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on 30 May 2012
The Buddhas of Bamiyan is a beautifully written, heartfelt eulogy to these astonishing monuments. Carved into an Afghan cliff face 1400 years ago, the Buddhas were destroyed by the Taliban in 2001. Morgan's book tells their story and, through it, the messy, complicated story of Afghanistan. He takes the reader from the peaceful seventh century Buddhist kingdom of Bamiyan to the confusion and fear of the modern, war torn country.
Morgan has a clear, accessible style. His extensive and detailed research is obvious as the book contains new material and previously unpublished photgraphs.
Nobody will ever see these monuments again, but this book is undoubtedly the next best thing. Morgan has recaptured what he could of the essence, history and atmosphere of the Buddhas of Bamiyan and by doing so he has given them a meaning and significance that will hopefully outlast their Taliban destroyers.
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on 30 May 2012
Resisting the temptation to entitle this review "I can't believe it's not Buddha", I have to confess that I didn't come to this book as a historian, a student of Buddhism or someone with a particular interest in the present-day situation in Afghanistan, but, rather, as a listener intrigued by a recent item on Radio 4's `Today' programme on this now destroyed wonder of the world. Llewellyn Morgan's enthusiasm, his desire to entertain as well as instruct, was as evident in the radio interview as it is throughout his book.

A photograph of a VW Beetle parked between the larger Western Buddha's feet gives an indication of the huge size of the monuments and the same early pages hint at the huge scope of Dr Morgan's task as he traces the "periodic spasms of celebrity" enjoyed by the Buddhas, from their construction to the "deep paradox" of their destruction and the possible future of other, surviving treasures. It is a task well suited to both his scholarship and his ability to guide readers through the maze of original and often conflicting sources chosen from writers far removed from each other in time and intention, ranging from Xuanzang in the seventh century to Mullah Omar in the twenty-first.

If ever the sheer diversity of evidence threatens to dispirit the non-specialist reader, it is well worth allowing a little time for its assimilation, for cultural and political insights abound: from the fact that Afghanistan has arguably never fully recovered from the Mongol invasion in the thirteenth century to the origin of the European fashion for cashmere shawls in the nineteenth as the country came to exert a powerful mystique over Westerners.

It was the size of the Buddhas that ensured they were destroyed "so that no one can worship or respect them in the future". Thanks to this book our respect for, and understanding of, them and the culture that produced them can only have increased. Dr Morgan hesitates to describe one particular nineteenth-century academic as having "an authentically academic talent for rendering an inherently exciting narrative dull" for fear of its being a hostage to fortune. He need not have worried: there is no ransom to be paid in this case. Far better to spend the money on this gem of a book.
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on 6 February 2014
A clear and detailed review of these amazing sculptures, and their location. Morgan has manipulated a very wide range of sources on a highly complex subject, to produce an excellent primer, not just to the statues, but their context in time and space.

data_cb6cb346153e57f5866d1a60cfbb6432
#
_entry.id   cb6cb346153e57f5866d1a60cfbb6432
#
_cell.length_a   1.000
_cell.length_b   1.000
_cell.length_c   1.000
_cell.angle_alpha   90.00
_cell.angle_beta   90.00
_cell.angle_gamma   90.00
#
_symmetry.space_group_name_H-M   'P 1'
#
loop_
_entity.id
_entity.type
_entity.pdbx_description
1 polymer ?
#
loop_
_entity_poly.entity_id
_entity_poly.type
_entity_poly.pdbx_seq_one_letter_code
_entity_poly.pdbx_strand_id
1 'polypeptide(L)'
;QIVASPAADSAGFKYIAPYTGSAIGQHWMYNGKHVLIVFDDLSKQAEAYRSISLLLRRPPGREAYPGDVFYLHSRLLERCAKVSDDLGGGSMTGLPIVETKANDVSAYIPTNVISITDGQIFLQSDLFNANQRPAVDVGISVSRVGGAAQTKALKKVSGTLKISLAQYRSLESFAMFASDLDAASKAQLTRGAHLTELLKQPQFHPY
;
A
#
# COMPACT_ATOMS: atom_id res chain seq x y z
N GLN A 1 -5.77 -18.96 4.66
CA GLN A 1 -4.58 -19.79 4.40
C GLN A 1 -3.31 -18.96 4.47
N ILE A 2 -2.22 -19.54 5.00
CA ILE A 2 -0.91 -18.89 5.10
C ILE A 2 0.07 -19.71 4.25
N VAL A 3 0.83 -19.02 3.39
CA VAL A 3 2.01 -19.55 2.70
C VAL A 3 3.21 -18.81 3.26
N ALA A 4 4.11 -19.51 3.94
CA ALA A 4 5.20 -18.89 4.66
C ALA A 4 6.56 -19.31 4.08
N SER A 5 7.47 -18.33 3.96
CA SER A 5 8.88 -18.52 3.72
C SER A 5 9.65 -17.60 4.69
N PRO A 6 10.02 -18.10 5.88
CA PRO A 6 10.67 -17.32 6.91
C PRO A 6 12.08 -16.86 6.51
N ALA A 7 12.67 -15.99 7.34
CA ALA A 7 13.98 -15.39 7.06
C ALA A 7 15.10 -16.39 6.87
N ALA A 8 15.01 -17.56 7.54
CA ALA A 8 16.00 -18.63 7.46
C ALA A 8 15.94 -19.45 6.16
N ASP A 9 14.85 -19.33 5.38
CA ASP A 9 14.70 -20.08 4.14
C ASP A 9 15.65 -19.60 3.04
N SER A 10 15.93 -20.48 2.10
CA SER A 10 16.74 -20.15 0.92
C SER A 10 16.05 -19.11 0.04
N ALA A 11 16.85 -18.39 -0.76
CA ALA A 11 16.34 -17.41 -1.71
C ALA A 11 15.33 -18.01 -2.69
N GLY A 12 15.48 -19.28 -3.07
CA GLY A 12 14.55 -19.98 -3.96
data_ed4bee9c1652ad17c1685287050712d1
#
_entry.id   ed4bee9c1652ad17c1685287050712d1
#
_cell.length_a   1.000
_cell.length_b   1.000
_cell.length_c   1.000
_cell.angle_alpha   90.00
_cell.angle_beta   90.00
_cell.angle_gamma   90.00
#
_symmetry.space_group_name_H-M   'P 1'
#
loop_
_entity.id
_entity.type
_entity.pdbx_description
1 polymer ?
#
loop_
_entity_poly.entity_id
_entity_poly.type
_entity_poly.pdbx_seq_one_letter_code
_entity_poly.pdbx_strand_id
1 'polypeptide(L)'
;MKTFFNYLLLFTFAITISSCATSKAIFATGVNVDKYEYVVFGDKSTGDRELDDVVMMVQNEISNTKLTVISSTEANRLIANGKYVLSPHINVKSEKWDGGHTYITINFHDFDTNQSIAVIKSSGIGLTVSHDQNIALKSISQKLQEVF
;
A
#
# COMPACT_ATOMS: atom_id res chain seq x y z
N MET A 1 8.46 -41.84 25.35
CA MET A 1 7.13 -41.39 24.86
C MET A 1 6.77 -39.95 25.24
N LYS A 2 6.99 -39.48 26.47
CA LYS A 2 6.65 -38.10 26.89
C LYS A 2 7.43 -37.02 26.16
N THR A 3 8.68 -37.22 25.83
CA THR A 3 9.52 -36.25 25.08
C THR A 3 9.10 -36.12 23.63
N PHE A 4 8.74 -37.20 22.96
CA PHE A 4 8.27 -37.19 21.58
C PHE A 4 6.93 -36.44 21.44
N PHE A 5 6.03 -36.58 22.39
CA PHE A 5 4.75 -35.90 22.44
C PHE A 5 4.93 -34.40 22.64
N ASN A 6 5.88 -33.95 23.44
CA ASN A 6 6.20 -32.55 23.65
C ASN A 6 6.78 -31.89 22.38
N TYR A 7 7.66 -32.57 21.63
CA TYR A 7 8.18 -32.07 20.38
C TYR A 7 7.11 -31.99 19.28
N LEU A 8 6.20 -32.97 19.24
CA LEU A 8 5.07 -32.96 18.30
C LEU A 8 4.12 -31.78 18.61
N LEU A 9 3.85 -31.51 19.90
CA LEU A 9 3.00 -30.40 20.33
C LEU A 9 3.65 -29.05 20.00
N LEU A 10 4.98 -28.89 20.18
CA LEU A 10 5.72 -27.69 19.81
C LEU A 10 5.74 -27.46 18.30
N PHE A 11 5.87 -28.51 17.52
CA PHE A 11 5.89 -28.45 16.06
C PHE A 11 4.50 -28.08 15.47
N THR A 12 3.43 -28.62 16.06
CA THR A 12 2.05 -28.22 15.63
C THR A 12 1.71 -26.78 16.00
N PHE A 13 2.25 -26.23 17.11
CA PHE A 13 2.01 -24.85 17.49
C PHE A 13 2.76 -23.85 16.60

The illustrations are intriguing, the bibliography is thorough enough for one to easily lose a couple of years following the threads. His emotional connection to the region and the country is apparent, without overwhelming the story. He covers a lot of ground, one could easily get distracted given the richness of his subject, but he is disciplined, informative and interesting. One can only hope that the security situation in Afghanistan over the next few years permits him to follow up his studies in this area. He's done a great job so far. Highly recommended.
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on 17 June 2012
If you work in Afghanistan or intend to visit - or you are just interested -this is a fabulous book that explains one of Afghanistans must famous places

Morgan gives us a glimpse into a fascinating past and describes the setting and context of the Buddhas of Bamiyan in a way that pulls the reader on and into the depths of history

Whilst Morgan descrbes an ancient story he brings it right up to date opening with the tragic destruction of the Buddhas and some keen insight into why some elements of Afghan society come to have such poor regard for the ancient history of their country -

The reader will be constantly surprised by this concise book - one for the Christmas stocking of anyone interested in Afghanistan beyond the clatter of machine gun fire
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on 4 October 2012
This is an intriguing and beautifully written book which looks at the history and religion of Afghanistan over the last 1500-odd years. I bought it on impulse, and have been delighted with my choice, as the breadth of the book's scope takes the reader on a journey through both landscape and time. Definitely to be recommended!
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on 8 November 2013
Even if you know the ending - the Buddhas were blown up - this is still a fascinating study of them and the culture that produced them.
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on 20 March 2013
If you want to know about the giant Buddha statues destroyed by the Talibans and the historical context this is ok. Don't expect, however, art historical, archaeological or historical expertise in the book.
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